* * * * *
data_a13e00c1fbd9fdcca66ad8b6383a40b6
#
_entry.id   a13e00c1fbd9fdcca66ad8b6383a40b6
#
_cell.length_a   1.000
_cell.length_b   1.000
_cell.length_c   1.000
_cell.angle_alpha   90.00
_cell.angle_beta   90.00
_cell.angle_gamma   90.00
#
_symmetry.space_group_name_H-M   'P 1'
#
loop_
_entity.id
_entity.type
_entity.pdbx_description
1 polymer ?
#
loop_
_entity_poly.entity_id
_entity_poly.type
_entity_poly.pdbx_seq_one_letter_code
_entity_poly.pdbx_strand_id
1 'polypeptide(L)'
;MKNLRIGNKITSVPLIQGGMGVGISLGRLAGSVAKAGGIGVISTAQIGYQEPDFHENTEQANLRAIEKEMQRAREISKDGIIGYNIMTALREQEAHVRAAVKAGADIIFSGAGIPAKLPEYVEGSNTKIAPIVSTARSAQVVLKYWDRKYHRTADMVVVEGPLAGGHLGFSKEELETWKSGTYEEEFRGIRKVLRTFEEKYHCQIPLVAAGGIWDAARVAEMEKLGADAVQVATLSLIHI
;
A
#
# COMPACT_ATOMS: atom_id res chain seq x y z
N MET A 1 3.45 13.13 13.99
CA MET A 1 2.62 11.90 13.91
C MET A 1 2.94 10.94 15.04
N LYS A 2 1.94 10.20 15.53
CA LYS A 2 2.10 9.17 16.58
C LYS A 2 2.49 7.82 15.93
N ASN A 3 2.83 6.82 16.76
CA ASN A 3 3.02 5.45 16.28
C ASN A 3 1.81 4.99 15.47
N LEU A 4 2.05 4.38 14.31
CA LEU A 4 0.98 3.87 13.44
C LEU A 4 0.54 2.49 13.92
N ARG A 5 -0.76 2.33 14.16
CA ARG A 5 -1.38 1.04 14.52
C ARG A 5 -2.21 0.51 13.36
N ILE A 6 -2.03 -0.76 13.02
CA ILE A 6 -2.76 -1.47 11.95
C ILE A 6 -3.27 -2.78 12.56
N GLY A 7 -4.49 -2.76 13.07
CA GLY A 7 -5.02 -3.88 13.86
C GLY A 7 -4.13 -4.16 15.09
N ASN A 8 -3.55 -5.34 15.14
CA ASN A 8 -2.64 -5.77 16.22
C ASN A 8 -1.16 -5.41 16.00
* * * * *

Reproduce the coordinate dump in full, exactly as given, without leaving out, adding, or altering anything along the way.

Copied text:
data_a13e00c1fbd9fdcca66ad8b6383a40b6
#
_entry.id   a13e00c1fbd9fdcca66ad8b6383a40b6
#
_cell.length_a   1.000
_cell.length_b   1.000
_cell.length_c   1.000
_cell.angle_alpha   90.00
_cell.angle_beta   90.00
_cell.angle_gamma   90.00
#
_symmetry.space_group_name_H-M   'P 1'
#
loop_
_entity.id
_entity.type
_entity.pdbx_description
1 polymer ?
#
loop_
_entity_poly.entity_id
_entity_poly.type
_entity_poly.pdbx_seq_one_letter_code
_entity_poly.pdbx_strand_id
1 'polypeptide(L)'
;MKNLRIGNKITSVPLIQGGMGVGISLGRLAGSVAKAGGIGVISTAQIGYQEPDFHENTEQANLRAIEKEMQRAREISKDGIIGYNIMTALREQEAHVRAAVKAGADIIFSGAGIPAKLPEYVEGSNTKIAPIVSTARSAQVVLKYWDRKYHRTADMVVVEGPLAGGHLGFSKEELETWKSGTYEEEFRGIRKVLRTFEEKYHCQIPLVAAGGIWDAARVAEMEKLGADAVQVATLSLIHI
;
A
#
# COMPACT_ATOMS: atom_id res chain seq x y z
N MET A 1 3.45 13.13 13.99
CA MET A 1 2.62 11.90 13.91
C MET A 1 2.94 10.94 15.04
N LYS A 2 1.94 10.20 15.53
CA LYS A 2 2.10 9.17 16.58
C LYS A 2 2.49 7.82 15.93
N ASN A 3 2.83 6.82 16.76
CA ASN A 3 3.02 5.45 16.28
C ASN A 3 1.81 4.99 15.47
N LEU A 4 2.05 4.38 14.31
CA LEU A 4 0.98 3.87 13.44
C LEU A 4 0.54 2.49 13.92
N ARG A 5 -0.76 2.33 14.16
CA ARG A 5 -1.38 1.04 14.52
C ARG A 5 -2.21 0.51 13.36
N ILE A 6 -2.03 -0.76 13.02
CA ILE A 6 -2.76 -1.47 11.95
C ILE A 6 -3.27 -2.78 12.56
N GLY A 7 -4.49 -2.76 13.07
CA GLY A 7 -5.02 -3.88 13.86
C GLY A 7 -4.13 -4.16 15.09
N ASN A 8 -3.55 -5.34 15.14
CA ASN A 8 -2.64 -5.77 16.22
C ASN A 8 -1.16 -5.41 16.00